SESSION TITLE: Lung Pathology Student/Resident Case Report Posters
SESSION TYPE: Student/Resident Case Report Poster
PRESENTED ON: Tuesday, October 27, 2015 at 01:30 PM - 02:30 PM
INTRODUCTION: Congenital Cystic Adenomatoid Malformation (CCAM) of the lung is an uncommon fetal developmental anomaly of the terminal respiratory structures. Almost all cases are diagnosed during the first two years of life. Its presentation in adulthood is extremely rare, with only 27 cases world-wide(1).
CASE PRESENTATION: This is a case of a 26 year-old female presenting as recurrent flight-related dyspnea that spontaneously resolved after landing. In one of her check-up, chest radiograph showed a large cystic mass with air-fluid level in the right upper lobe (Figure 1). Chest CT scan with contrast revealed an 8.7 x 7.9 x 13.6 cm pneumatocele in the apical and posterior segments of the right upper lobe with areas of septation and air-fluid level suggestive of an infected cyst/pneumatocele. Patient underwent lobectomy by open thoracotomy. A huge bullae occupying 95% of the right upper lobe approximately 15 cm in its widest diameter was seen, with loculations filled with brownish fluid. The inner surface of the cyst had irregular interlacing surface and fibrous strands (Figure 2). Histopathologic examination of the cyst revealed multiple cystic masses lined by ciliated pseudostratified columnar epithelium consistent with CCAM type 1. Patient had unremarkable post-operative course and was discharged improved.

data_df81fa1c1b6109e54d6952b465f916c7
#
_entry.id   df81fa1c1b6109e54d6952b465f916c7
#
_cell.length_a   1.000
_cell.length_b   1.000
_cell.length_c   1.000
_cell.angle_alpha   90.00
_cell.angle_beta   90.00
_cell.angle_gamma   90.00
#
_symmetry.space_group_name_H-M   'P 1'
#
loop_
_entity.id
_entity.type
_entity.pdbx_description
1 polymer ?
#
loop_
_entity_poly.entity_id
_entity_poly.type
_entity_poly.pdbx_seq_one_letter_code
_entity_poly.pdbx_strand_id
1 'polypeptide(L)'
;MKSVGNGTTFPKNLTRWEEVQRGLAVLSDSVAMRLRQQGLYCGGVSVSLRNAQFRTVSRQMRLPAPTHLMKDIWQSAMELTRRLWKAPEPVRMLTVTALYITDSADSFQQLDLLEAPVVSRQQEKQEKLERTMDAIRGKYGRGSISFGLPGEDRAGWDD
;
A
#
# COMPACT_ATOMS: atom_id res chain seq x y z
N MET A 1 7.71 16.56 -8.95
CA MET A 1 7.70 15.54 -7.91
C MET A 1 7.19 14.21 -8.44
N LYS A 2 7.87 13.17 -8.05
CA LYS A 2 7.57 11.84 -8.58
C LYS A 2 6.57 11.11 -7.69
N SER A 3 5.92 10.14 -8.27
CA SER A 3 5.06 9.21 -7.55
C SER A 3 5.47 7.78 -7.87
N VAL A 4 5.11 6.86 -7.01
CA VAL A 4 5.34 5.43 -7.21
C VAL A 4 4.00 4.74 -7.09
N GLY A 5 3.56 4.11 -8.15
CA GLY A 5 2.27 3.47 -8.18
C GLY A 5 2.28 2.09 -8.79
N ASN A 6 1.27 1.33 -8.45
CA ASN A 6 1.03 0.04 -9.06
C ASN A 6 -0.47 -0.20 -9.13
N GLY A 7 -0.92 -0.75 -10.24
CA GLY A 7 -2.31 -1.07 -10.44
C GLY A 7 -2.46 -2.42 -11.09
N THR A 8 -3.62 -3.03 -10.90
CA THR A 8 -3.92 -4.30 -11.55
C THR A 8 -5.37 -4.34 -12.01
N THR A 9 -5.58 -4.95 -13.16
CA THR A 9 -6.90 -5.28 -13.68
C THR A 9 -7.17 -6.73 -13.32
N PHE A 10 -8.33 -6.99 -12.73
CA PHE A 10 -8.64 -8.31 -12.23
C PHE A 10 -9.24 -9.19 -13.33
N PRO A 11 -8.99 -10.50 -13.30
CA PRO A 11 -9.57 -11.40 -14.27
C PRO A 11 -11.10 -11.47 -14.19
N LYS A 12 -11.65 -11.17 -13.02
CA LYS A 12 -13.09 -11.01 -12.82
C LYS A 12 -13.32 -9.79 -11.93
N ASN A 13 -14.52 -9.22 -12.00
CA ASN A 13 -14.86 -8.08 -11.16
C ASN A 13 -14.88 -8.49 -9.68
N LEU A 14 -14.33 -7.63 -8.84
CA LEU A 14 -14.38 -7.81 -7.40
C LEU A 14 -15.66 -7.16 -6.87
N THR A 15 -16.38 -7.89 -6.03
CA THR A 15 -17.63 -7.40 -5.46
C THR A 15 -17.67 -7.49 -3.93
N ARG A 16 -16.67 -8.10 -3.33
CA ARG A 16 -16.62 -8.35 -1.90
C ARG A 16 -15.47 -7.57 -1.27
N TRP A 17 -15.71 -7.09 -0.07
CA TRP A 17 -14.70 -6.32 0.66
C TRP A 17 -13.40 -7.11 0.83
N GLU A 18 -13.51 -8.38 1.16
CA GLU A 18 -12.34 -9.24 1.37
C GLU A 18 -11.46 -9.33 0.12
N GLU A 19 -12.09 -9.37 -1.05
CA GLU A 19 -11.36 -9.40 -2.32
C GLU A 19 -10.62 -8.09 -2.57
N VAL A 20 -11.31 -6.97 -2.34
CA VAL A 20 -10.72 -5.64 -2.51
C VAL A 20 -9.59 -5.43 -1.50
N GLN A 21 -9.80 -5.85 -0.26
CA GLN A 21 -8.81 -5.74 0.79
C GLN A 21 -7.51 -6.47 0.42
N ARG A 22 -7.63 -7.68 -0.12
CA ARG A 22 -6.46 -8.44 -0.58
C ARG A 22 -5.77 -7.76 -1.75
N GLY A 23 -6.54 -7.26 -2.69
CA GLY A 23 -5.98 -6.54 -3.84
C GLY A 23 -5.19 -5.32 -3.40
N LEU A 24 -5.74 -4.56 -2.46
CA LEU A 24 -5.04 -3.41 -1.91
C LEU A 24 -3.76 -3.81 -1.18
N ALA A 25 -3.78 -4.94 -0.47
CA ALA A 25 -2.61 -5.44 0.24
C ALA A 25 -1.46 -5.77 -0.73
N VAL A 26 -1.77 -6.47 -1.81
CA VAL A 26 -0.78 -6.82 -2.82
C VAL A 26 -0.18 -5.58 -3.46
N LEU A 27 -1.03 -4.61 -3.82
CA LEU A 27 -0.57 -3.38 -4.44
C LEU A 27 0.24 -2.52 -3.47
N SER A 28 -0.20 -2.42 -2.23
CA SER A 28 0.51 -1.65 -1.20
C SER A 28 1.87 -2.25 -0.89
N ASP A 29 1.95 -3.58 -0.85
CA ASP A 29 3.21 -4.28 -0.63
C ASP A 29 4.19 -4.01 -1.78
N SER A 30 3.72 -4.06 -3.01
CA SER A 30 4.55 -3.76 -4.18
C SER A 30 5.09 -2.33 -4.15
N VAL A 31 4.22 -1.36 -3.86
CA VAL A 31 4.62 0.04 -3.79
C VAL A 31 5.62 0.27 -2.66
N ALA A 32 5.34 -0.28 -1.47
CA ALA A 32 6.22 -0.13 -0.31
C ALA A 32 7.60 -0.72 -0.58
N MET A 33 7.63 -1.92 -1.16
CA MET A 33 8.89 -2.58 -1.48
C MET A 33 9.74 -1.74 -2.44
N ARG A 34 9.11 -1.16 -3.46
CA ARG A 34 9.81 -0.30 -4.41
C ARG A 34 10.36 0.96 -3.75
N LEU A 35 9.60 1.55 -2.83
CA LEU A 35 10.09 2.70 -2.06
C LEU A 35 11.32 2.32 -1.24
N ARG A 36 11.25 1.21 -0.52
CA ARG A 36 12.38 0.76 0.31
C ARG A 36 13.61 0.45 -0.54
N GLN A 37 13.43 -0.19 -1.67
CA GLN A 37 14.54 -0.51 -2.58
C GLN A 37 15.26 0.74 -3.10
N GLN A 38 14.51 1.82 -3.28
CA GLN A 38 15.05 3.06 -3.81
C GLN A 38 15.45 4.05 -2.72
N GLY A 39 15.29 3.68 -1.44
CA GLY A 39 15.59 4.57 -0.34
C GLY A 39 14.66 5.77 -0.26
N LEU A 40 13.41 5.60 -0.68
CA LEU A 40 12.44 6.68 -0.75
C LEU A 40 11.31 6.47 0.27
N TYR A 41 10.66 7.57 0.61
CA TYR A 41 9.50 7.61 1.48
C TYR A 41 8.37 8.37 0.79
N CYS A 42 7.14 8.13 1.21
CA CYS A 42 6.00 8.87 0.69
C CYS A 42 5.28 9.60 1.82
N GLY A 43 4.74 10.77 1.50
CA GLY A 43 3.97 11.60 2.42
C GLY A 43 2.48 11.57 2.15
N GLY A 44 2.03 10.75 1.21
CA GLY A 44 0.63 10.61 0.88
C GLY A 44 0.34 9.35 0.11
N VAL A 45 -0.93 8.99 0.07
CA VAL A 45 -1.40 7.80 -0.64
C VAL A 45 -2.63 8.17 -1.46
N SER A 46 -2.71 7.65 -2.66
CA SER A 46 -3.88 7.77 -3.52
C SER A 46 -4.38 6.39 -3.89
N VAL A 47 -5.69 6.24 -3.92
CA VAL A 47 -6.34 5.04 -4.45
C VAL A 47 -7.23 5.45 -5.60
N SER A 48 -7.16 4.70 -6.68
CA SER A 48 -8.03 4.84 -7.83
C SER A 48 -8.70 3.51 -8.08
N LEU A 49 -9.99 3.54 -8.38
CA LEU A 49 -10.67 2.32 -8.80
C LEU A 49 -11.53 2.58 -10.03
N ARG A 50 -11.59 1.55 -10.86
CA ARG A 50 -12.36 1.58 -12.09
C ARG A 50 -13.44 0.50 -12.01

DISCUSSION: Pre-operative diagnosis of adult CCAM is difficult because of variable clinical and radiologic expressions. The most common presentation of adult CCAM is productive cough and hemoptysis. Other symptoms such as fever, recurrent infection and dyspnea secondary to pneumothorax occur less often. In this case, our patient had a unique presentation of flight-associated dyspnea that has not been reported previously. CT scan of the chest is the optimal diagnostic modality as it helps delineate the anatomic extent of the anomalies for surgical planning. There are three classifications of CCAM according to Stoker. Type 1 consists of single or multiple large cysts more than 2 cm in diameter and is lined by ciliated pseudostratified columnar epithelium with normal alveoli seen between cysts. Type 1 CCAM carries a better prognosis compared to type 2 and 3 but is associated with development of mucinous bronchioalveolar carcinoma. Treatment is by complete pulmonary cyst resection by lobectomy either by video assisted thoracic surgery or by conventional open thoracotomy. In this case, open lobectomy was done successfully with no post-operative complications.
CONCLUSIONS: We presented a 26 year-old female with Stocker Type 1 CCAM who presented with recurrent flight-related dyspnea, underwent lobectomy by open thoracotomy, without noted recurrence post-operatively.
Reference #1: Herrero Y, Pinilla I, Torres I, et al. Cystic adenomatoid malformation of the lung presenting in adulthood. Ann of Thoracic Surg. 2005; 79:326-329.
DISCLOSURE: The following authors have nothing to disclose: Beatrice Tan, Jose Paolo Panuda, Consuelo Tan, Albert Rafanan
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